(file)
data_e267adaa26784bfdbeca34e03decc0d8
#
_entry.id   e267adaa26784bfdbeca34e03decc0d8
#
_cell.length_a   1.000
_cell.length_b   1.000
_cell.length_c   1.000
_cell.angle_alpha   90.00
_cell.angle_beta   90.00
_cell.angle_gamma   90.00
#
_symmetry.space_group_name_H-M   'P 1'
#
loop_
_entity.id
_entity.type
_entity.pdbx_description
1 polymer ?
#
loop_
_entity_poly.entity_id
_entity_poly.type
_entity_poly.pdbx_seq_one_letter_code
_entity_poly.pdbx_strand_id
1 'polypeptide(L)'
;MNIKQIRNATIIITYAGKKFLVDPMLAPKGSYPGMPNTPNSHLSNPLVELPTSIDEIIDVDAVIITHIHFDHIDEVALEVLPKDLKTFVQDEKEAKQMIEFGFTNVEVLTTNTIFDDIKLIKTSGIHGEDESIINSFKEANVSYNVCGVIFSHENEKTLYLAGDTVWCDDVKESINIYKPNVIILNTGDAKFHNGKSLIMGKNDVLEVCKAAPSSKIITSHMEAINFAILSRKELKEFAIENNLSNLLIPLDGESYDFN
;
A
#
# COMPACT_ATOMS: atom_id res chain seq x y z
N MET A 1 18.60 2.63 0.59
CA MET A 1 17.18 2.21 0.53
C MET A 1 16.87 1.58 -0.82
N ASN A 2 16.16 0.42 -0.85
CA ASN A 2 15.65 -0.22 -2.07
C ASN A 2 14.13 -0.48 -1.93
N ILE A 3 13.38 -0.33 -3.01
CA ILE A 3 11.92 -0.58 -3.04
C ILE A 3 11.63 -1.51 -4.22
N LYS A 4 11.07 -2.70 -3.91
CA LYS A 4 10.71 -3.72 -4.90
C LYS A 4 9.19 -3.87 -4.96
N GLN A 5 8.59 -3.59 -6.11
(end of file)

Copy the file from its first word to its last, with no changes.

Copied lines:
data_e267adaa26784bfdbeca34e03decc0d8
#
_entry.id   e267adaa26784bfdbeca34e03decc0d8
#
_cell.length_a   1.000
_cell.length_b   1.000
_cell.length_c   1.000
_cell.angle_alpha   90.00
_cell.angle_beta   90.00
_cell.angle_gamma   90.00
#
_symmetry.space_group_name_H-M   'P 1'
#
loop_
_entity.id
_entity.type
_entity.pdbx_description
1 polymer ?
#
loop_
_entity_poly.entity_id
_entity_poly.type
_entity_poly.pdbx_seq_one_letter_code
_entity_poly.pdbx_strand_id
1 'polypeptide(L)'
;MNIKQIRNATIIITYAGKKFLVDPMLAPKGSYPGMPNTPNSHLSNPLVELPTSIDEIIDVDAVIITHIHFDHIDEVALEVLPKDLKTFVQDEKEAKQMIEFGFTNVEVLTTNTIFDDIKLIKTSGIHGEDESIINSFKEANVSYNVCGVIFSHENEKTLYLAGDTVWCDDVKESINIYKPNVIILNTGDAKFHNGKSLIMGKNDVLEVCKAAPSSKIITSHMEAINFAILSRKELKEFAIENNLSNLLIPLDGESYDFN
;
A
#
# COMPACT_ATOMS: atom_id res chain seq x y z
N MET A 1 18.60 2.63 0.59
CA MET A 1 17.18 2.21 0.53
C MET A 1 16.87 1.58 -0.82
N ASN A 2 16.16 0.42 -0.85
CA ASN A 2 15.65 -0.22 -2.07
C ASN A 2 14.13 -0.48 -1.93
N ILE A 3 13.38 -0.33 -3.01
CA ILE A 3 11.92 -0.58 -3.04
C ILE A 3 11.63 -1.51 -4.22
N LYS A 4 11.07 -2.70 -3.91
CA LYS A 4 10.71 -3.72 -4.90
C LYS A 4 9.19 -3.87 -4.96
N GLN A 5 8.59 -3.59 -6.11